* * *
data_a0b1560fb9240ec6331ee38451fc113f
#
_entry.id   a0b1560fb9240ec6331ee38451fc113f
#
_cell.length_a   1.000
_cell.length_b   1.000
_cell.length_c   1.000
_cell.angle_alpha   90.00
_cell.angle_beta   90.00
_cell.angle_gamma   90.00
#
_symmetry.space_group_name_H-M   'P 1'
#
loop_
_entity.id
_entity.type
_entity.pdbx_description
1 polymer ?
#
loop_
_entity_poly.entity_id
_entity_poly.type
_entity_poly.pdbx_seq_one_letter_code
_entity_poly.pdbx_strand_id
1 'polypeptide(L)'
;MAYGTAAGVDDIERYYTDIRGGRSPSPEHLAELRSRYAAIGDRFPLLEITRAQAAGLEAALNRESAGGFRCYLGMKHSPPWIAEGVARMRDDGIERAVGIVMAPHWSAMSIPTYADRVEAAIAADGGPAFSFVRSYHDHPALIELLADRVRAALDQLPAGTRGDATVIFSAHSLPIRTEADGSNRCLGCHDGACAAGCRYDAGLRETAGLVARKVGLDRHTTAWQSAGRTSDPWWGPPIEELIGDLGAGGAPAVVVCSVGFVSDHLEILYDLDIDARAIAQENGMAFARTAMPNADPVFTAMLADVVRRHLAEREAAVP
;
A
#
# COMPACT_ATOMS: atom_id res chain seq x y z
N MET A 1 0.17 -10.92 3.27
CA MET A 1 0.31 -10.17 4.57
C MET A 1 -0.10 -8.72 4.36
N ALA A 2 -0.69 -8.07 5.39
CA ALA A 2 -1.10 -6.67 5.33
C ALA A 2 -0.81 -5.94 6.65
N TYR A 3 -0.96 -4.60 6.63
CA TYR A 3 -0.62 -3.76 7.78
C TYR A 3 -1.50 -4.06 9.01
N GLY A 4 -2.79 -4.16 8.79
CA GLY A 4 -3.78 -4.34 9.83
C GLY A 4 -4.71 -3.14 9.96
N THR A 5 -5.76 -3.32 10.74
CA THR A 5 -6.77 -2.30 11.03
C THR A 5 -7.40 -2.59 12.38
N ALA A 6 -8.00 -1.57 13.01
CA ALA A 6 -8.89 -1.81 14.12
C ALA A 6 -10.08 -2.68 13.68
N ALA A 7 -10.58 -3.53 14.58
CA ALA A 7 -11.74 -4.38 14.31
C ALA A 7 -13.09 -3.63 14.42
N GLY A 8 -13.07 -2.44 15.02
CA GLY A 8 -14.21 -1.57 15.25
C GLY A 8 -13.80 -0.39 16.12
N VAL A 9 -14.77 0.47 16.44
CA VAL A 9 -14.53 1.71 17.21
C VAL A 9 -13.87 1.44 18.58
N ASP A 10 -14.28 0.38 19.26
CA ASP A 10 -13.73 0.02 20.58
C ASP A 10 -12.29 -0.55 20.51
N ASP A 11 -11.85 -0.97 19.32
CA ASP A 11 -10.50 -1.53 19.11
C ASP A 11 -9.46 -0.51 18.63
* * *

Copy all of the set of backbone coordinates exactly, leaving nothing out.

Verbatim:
data_a0b1560fb9240ec6331ee38451fc113f
#
_entry.id   a0b1560fb9240ec6331ee38451fc113f
#
_cell.length_a   1.000
_cell.length_b   1.000
_cell.length_c   1.000
_cell.angle_alpha   90.00
_cell.angle_beta   90.00
_cell.angle_gamma   90.00
#
_symmetry.space_group_name_H-M   'P 1'
#
loop_
_entity.id
_entity.type
_entity.pdbx_description
1 polymer ?
#
loop_
_entity_poly.entity_id
_entity_poly.type
_entity_poly.pdbx_seq_one_letter_code
_entity_poly.pdbx_strand_id
1 'polypeptide(L)'
;MAYGTAAGVDDIERYYTDIRGGRSPSPEHLAELRSRYAAIGDRFPLLEITRAQAAGLEAALNRESAGGFRCYLGMKHSPPWIAEGVARMRDDGIERAVGIVMAPHWSAMSIPTYADRVEAAIAADGGPAFSFVRSYHDHPALIELLADRVRAALDQLPAGTRGDATVIFSAHSLPIRTEADGSNRCLGCHDGACAAGCRYDAGLRETAGLVARKVGLDRHTTAWQSAGRTSDPWWGPPIEELIGDLGAGGAPAVVVCSVGFVSDHLEILYDLDIDARAIAQENGMAFARTAMPNADPVFTAMLADVVRRHLAEREAAVP
;
A
#
# COMPACT_ATOMS: atom_id res chain seq x y z
N MET A 1 0.17 -10.92 3.27
CA MET A 1 0.31 -10.17 4.57
C MET A 1 -0.10 -8.72 4.36
N ALA A 2 -0.69 -8.07 5.39
CA ALA A 2 -1.10 -6.67 5.33
C ALA A 2 -0.81 -5.94 6.65
N TYR A 3 -0.96 -4.60 6.63
CA TYR A 3 -0.62 -3.76 7.78
C TYR A 3 -1.50 -4.06 9.01
N GLY A 4 -2.79 -4.16 8.79
CA GLY A 4 -3.78 -4.34 9.83
C GLY A 4 -4.71 -3.14 9.96
N THR A 5 -5.76 -3.32 10.74
CA THR A 5 -6.77 -2.30 11.03
C THR A 5 -7.40 -2.59 12.38
N ALA A 6 -8.00 -1.57 13.01
CA ALA A 6 -8.89 -1.81 14.12
C ALA A 6 -10.08 -2.68 13.68
N ALA A 7 -10.58 -3.53 14.58
CA ALA A 7 -11.74 -4.38 14.31
C ALA A 7 -13.09 -3.63 14.42
N GLY A 8 -13.07 -2.44 15.02
CA GLY A 8 -14.21 -1.57 15.25
C GLY A 8 -13.80 -0.39 16.12
N VAL A 9 -14.77 0.47 16.44
CA VAL A 9 -14.53 1.71 17.21
C VAL A 9 -13.87 1.44 18.58
N ASP A 10 -14.28 0.38 19.26
CA ASP A 10 -13.73 0.02 20.58
C ASP A 10 -12.29 -0.55 20.51
N ASP A 11 -11.85 -0.97 19.32
CA ASP A 11 -10.50 -1.53 19.11
C ASP A 11 -9.46 -0.51 18.63